As agronomists evaluating hybrids, Eversgerd says they’re learning which hybrids can handle this situation well and which struggle.
Brad Mason is in his sixth growing season with Pioneer. He works with customers in western Illinois. Like other Field Agronomists featured here, a large part of his job is going on field calls with customers and Pioneer reps identifying issues, scouting problems and helping customers understand what crop conditions are and what’s coming up.
“We’re pretty dry throughout my geography,” Mason says. “This is the second driest year on record. We’re known for having popup storms in April and May. We didn’t get any then nor in June.
“We are fortunate that our dark soils hold water well. Because of this, our crop is holding on better than it should for the high temperatures we’ve experienced across most of our acres. The fringe acres: the timber farms, the lighter soils and the clay soils are struggling now. We usually don’t see this until August.”
The average farm size in Mason’s territory is about 800 acres, with typical variations. Corn and soybeans make up most of the crop rotation.
Mason says most forecasts show the area to be in a short-term drought that’s trending long-term, and through July and August, above-average temperatures and low rainfall are predicted.
“This is concerning knowing our moisture reserves aren’t going to be replaced anytime soon,” Mason says. “It’s fairly common for us to go 10 to 15 days without rain, but once we got to 30 days, concern grew quickly.”
Quickly and proactively addressing this, or any concern, is at the forefront of what a Pioneer Field Agronomist does.
“When it comes to things that are abnormal, whether it was tar spot a couple of years ago or with the floods in 2019 and now a drought situation, educating customers about what we’re doing in the field and minimizing surprises, we can help them understand what the current situation is,” Mason says. “Farming is risky enough. We want to provide some surety when we can.
“We’re getting ready to launch our plant health clinics and share with customers where the plant is, what we think it will look like if conditions stay the same or if we get in a wetter weather pattern. We’ll also discuss what types of fungicides might be needed and when and what the disease outlook is.”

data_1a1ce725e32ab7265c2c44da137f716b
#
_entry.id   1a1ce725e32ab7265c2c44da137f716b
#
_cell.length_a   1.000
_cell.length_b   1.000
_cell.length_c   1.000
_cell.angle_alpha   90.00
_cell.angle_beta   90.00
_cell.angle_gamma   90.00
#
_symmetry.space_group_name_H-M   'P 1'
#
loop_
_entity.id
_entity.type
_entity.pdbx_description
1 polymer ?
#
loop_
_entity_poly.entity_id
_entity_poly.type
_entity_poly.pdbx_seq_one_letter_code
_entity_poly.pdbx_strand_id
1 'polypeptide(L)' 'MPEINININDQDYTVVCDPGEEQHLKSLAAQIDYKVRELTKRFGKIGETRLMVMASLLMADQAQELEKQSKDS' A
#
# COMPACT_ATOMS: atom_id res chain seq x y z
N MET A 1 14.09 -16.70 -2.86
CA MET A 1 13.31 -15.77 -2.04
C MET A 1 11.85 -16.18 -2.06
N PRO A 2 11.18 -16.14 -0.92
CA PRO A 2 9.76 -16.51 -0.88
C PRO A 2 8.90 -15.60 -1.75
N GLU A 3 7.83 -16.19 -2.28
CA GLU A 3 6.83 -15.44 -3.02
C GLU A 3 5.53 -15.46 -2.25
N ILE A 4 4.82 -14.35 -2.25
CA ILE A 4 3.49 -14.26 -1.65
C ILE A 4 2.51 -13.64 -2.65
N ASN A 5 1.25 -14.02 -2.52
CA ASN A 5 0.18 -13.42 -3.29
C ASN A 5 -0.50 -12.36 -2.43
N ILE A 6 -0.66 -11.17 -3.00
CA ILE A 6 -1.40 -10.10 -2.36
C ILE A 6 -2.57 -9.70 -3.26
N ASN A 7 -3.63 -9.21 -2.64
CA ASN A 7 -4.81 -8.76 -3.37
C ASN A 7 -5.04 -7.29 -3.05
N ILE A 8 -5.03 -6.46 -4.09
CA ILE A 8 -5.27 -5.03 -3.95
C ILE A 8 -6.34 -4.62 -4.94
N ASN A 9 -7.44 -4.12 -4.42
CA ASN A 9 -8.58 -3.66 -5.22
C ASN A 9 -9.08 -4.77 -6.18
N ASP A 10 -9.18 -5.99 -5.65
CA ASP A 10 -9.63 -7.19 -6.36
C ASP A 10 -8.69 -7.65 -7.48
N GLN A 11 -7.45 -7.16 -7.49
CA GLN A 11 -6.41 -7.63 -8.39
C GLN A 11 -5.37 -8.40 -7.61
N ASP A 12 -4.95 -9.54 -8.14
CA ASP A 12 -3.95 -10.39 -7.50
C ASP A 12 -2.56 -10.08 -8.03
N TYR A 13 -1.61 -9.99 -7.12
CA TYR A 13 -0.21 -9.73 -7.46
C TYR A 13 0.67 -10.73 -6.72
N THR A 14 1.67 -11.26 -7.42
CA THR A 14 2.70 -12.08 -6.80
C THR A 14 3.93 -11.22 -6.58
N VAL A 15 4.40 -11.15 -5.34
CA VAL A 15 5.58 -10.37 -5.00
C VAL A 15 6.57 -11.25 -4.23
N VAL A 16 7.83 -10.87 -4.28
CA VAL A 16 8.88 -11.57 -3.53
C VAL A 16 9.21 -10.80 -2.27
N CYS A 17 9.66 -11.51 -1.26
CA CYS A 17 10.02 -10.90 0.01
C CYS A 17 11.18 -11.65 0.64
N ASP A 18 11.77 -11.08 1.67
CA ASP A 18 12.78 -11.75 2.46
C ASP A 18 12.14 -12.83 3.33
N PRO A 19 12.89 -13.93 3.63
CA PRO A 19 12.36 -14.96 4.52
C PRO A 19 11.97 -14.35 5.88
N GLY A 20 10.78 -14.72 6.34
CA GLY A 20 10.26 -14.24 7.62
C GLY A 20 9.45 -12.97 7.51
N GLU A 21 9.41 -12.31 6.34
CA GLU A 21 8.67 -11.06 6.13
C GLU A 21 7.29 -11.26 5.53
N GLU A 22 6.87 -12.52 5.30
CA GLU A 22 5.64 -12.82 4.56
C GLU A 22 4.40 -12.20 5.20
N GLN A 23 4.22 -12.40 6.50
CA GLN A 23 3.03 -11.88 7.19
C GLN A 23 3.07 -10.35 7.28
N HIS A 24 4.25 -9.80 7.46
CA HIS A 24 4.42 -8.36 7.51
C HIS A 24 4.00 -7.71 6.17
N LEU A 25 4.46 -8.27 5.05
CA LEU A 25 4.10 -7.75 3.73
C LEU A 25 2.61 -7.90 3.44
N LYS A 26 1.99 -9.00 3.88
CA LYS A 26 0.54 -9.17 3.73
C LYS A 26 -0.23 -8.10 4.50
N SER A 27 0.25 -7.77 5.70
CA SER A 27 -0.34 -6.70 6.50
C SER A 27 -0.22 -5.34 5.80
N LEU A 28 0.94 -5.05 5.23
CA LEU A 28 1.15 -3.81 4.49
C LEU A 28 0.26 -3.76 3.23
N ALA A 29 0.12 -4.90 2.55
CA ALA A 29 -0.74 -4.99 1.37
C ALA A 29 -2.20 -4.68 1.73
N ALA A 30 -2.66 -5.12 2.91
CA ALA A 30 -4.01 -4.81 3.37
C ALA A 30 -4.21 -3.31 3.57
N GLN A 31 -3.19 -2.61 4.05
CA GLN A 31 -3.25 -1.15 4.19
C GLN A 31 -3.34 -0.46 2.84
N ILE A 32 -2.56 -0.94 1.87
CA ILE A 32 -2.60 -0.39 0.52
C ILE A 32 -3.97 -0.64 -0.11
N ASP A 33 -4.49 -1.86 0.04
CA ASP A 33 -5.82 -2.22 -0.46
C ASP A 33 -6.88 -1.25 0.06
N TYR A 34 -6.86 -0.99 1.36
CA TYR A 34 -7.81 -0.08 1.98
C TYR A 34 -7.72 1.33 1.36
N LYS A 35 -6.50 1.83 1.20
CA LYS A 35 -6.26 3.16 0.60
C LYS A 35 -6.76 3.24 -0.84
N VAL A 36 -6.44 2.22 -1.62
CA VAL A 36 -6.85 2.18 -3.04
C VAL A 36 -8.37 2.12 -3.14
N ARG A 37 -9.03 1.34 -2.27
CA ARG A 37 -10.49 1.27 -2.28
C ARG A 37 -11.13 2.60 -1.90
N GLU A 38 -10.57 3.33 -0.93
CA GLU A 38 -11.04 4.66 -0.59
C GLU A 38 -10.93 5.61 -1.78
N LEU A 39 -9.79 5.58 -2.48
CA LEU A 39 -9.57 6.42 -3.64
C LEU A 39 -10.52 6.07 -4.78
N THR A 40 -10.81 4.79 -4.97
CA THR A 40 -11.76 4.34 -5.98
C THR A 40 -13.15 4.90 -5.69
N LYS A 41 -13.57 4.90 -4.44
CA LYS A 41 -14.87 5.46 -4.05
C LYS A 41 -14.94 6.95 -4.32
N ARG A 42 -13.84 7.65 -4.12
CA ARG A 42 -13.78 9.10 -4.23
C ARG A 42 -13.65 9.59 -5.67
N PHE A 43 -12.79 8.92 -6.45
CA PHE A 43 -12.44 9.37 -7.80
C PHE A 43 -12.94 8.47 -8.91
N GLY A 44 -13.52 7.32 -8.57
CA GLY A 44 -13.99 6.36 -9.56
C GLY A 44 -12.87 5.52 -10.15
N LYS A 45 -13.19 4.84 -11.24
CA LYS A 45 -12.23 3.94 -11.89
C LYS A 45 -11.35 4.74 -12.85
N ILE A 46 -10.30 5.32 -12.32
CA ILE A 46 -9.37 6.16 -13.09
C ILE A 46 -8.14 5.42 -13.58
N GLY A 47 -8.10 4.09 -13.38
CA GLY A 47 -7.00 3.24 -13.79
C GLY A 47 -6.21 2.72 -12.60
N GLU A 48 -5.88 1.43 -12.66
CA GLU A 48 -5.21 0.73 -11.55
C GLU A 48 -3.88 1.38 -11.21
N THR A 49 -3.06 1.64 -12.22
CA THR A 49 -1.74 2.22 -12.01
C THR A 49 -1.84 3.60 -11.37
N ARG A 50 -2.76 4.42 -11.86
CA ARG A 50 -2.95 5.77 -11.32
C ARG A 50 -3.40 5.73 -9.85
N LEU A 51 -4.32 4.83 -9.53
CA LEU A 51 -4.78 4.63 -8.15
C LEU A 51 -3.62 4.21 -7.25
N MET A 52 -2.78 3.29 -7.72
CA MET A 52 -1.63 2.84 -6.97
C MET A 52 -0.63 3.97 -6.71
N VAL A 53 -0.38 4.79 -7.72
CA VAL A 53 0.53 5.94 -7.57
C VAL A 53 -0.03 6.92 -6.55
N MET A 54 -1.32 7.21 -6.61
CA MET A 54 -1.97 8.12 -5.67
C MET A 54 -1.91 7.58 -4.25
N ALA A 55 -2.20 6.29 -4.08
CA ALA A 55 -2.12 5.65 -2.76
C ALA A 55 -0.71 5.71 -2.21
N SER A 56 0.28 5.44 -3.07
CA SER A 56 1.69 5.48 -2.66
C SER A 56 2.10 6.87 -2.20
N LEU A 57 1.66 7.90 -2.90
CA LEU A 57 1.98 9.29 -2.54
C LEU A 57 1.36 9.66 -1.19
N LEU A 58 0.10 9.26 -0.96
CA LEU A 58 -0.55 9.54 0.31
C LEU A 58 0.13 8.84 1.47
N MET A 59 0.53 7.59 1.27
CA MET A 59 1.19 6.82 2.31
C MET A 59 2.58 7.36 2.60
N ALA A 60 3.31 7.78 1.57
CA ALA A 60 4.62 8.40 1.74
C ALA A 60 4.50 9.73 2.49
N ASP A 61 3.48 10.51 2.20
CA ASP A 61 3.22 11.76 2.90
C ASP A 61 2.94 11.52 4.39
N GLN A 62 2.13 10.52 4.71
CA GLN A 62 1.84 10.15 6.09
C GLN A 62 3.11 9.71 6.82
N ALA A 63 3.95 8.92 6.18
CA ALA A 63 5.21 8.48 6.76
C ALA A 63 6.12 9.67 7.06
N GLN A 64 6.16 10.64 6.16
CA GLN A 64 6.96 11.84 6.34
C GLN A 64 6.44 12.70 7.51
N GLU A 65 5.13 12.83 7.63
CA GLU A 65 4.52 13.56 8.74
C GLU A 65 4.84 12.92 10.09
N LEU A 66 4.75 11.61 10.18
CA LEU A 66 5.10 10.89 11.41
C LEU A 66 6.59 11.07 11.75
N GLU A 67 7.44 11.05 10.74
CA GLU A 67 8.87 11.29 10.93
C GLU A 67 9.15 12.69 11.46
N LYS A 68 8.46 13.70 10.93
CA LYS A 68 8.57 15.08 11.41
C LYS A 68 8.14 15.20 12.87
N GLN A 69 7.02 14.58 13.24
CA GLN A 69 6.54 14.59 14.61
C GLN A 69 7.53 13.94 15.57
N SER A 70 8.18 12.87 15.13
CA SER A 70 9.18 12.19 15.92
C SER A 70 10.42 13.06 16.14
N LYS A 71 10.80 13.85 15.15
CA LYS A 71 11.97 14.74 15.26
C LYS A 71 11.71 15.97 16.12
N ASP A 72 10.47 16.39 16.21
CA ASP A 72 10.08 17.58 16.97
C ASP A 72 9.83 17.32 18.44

Undoubtedly, the welcome rain that fell around July 4th was a hot topic during these clinics. The rain may have broken the dryness, but it didn’t erase the damage the prolonged dry spell had already done to the crops.
While the agronomists and sales reps try to help customers manage risk as much as possible, Mason notes there are only so many pre-season things to do about drought. They work with Pioneer reps to ensure products are placed properly because a stressful year like this is where the rubber meets the roads on hybrids. If they’re placed in the wrong soils and wrong environments, things may not go well.
Conversely, everyone is set up for the greatest possible success when the right hybrids are planted in the right soils and environments.
Mason cites the Pioneer® brand Optimum® AQUAMax® corn hybrids as products good for drought conditions.
“The way we get this drought tolerance is through our testing facilities in California and Chile where we put these hybrids through tests of true droughts we don’t typically experience in the central U.S. It is nice to have these trait ratings in our toolbox so we can offer the right solutions to challenges.”
Lance Shepherd serves Pioneer reps and customers in his native northeast Indiana where corn, soybeans and wheat are raised. Alfalfa, seed corn and seed soybeans are also grown in the region. Customers run farms of all sizes with the average farm size being 2,000 acres.
“Planting for this area started the week of April 10th and there was some planting progress until the beginning of June,” Shepherd says. “It was a wide planting season and most of our rain came before April or in the latter part of it. We’ve only received about 2.5 inches since May.
“This lack of rain is tapping into our moisture reserves, but it’s not as bad as some areas. We’ve not seen the corn wilt, just slow growth. Root development has been slow, as well. But the crop doesn’t look horrific. It’s just slow and steady. Most nitrogen side dressing took place in June, so the crop is responding to it.”
Shepherd adds that farmers in his region have been pushing for earlier-planted soybeans because they see yield advantages, some to the tune of 3/10/bu/day. There were a lot of beans planted in April and early May.
“Soybeans outplanted the corn progress this year. They were at full bloom the first week of July and the earliest corn will start tasseling the second week of it,” Shepherd says.
A mixture of soil types keeps Shepherd on his toes. From coarse, light-textured soils to heavy clay knobs to loams, his customers experience a range of plant health and growth speed. Plants in loam-type soil can be six inches to a foot higher than those in clay knobs and be at the same growth stage.
There are tools Shepherd uses to help customers plan for drought.